Thursday, May 18, 2017

Turning your Arts & Crafts into Business

Itn’t it sounds amazing: Instead of forcing your crafting time into nooks here and there — after dinner, before the kids wake up, on the weekends — you’ll start a business so you eat, sleep, breathe and, most important, live off your hobby.

So here’s your first step: Start reading. You don’t necessarily need an MBA to succeed in a crafts business, but knowing how to wield a mean needle isn’t enough. “It’s not necessary to have a business background, but if you don’t have one, [it is] necessary to read up for how to start.
Researching Your Marketing, Prices and Sales Outlets:
Research your market. Your friends and family may gush over your work and even fork over price for an item, but will others? This is where market research is imperative; don’t assume there’s a market for your handcrafted wares until you find it. Go to crafts fairs, scour the Internet, read trade publications, and again, talk to other crafters to see what their experience has been.There are several reasons to thoroughly research your market: to determine your competition, to find the best outlets for your products and to see whether your products will sell.
“You need to have something that you can make quickly but that isn’t apparent or easy for someone else to make or copy.”
Determine where you’ll sell your products.
In today’s digital senario, the Internet is a great source of information for a any business. Other sales outlets for crafts include craft fairs, craft malls and classified ads in crafts magazines. Entrepreneurs with really unique products might find representation in galleries or retail outlets.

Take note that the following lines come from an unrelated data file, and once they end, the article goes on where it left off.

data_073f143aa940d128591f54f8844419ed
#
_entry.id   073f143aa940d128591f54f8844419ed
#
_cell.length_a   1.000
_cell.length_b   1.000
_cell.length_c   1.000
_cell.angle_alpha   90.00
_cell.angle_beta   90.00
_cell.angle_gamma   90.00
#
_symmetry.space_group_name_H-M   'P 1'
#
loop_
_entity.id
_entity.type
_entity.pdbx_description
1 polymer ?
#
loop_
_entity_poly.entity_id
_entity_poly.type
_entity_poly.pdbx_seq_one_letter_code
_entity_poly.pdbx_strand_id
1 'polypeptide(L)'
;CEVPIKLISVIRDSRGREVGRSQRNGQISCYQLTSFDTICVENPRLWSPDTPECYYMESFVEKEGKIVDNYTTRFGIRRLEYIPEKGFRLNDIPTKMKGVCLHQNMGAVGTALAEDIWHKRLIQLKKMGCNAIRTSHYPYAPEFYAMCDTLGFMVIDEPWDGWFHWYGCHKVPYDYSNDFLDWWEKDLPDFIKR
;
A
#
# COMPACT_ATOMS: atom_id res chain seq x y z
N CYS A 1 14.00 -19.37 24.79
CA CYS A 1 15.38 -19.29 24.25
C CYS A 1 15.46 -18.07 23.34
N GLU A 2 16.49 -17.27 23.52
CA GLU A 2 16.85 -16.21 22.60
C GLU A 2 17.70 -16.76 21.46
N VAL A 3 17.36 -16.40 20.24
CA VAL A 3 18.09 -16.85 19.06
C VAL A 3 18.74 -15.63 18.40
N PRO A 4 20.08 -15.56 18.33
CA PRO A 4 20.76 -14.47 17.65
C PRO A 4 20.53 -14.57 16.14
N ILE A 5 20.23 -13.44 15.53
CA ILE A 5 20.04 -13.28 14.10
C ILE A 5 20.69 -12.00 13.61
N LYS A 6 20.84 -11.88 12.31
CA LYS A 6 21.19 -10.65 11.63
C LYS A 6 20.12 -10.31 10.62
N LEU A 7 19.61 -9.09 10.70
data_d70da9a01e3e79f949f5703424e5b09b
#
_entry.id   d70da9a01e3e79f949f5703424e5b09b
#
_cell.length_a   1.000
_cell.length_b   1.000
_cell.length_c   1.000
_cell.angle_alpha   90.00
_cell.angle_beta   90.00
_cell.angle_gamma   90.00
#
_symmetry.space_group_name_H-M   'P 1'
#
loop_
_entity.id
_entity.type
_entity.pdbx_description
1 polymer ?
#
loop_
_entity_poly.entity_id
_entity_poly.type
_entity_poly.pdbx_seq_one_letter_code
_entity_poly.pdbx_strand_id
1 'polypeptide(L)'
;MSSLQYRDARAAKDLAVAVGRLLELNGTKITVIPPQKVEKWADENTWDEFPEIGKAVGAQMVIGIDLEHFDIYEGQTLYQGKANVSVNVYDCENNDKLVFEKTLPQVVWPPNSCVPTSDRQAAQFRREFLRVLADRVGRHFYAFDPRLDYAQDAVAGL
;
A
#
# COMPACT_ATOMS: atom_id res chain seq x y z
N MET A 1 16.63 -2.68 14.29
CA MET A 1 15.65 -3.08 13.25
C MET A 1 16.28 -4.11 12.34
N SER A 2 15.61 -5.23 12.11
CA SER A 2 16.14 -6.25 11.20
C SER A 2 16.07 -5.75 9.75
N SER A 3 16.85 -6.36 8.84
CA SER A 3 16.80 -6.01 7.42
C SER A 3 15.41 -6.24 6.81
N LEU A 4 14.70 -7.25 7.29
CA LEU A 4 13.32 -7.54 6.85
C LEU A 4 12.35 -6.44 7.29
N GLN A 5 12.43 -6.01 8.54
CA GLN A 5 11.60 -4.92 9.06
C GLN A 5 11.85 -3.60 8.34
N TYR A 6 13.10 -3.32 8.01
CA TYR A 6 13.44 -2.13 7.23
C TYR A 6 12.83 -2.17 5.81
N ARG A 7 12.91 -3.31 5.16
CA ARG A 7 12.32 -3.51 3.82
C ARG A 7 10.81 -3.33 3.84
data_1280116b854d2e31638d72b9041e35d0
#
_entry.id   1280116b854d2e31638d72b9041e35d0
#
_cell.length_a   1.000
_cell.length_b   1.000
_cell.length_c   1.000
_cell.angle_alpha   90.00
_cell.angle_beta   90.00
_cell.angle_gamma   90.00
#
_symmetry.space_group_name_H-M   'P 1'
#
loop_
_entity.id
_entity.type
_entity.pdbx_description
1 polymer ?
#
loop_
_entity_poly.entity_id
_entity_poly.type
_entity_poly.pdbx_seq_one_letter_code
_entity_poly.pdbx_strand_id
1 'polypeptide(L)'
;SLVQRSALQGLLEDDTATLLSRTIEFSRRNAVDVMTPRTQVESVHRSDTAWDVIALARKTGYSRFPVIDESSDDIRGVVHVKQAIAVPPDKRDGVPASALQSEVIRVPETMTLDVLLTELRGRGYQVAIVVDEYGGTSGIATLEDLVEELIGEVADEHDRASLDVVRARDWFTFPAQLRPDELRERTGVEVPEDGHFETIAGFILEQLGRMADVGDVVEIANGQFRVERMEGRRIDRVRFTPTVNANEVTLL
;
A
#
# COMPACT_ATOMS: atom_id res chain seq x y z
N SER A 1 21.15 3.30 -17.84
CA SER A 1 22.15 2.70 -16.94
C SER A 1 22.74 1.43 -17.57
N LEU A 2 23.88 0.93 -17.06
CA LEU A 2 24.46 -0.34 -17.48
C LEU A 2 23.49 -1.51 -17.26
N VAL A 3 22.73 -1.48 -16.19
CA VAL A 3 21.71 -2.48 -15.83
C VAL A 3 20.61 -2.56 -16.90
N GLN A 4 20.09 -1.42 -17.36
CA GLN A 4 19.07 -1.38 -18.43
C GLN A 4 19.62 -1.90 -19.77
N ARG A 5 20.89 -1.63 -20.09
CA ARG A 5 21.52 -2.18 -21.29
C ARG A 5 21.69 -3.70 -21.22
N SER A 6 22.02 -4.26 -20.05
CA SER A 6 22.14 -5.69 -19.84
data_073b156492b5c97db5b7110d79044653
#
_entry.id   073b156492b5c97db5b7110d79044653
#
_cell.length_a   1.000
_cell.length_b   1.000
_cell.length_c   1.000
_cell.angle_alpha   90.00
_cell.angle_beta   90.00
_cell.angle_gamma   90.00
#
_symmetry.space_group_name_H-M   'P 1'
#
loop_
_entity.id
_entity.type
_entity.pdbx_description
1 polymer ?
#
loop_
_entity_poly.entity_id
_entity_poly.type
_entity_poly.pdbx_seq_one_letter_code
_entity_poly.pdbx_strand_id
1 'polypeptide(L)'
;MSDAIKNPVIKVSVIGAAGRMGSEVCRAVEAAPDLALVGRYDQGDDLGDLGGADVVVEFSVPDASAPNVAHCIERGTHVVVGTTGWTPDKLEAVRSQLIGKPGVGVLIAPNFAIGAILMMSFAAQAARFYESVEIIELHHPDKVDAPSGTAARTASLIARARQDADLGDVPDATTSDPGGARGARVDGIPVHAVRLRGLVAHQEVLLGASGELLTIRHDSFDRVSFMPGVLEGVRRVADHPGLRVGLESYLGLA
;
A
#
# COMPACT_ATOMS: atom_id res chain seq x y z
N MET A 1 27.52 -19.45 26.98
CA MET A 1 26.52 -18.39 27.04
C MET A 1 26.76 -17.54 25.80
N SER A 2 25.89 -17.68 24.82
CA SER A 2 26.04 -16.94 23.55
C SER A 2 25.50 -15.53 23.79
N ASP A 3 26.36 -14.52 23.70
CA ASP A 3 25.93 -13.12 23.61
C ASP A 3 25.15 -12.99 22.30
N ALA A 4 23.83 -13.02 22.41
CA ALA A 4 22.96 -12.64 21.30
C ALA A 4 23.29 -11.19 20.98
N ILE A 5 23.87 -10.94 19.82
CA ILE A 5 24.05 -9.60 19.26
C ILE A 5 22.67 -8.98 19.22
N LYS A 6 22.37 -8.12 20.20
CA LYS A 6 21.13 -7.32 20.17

Price for profit. Again, research can help you solve one of your most potentially sticky dilemmas: what to charge. “The minute you start to do [your craft as a business], you discover you don’t love it as much when you’re being paid 10 cents an hour,”. To avoid this monetary nightmare, do your homework before you invest time and money. “The primary mistake [beginners] make is to look at their product and say ‘I wouldn’t spend more than $10 for this,”.“They price based on their own pocketbook, which is a very big mistake because most crafters aren’t very rich. What they have to do is research the marketplace and see what others who are making similar products are charging for their wares.”

The Real Deal on a Crafts Business

  • Startup costs: as low (excluding the cost of a computer and craft materials)
  • Equipment: craft supplies, marketing materials, a computer, shipping and packaging supplies if you’re selling online or through mail order.

No comments:

Post a Comment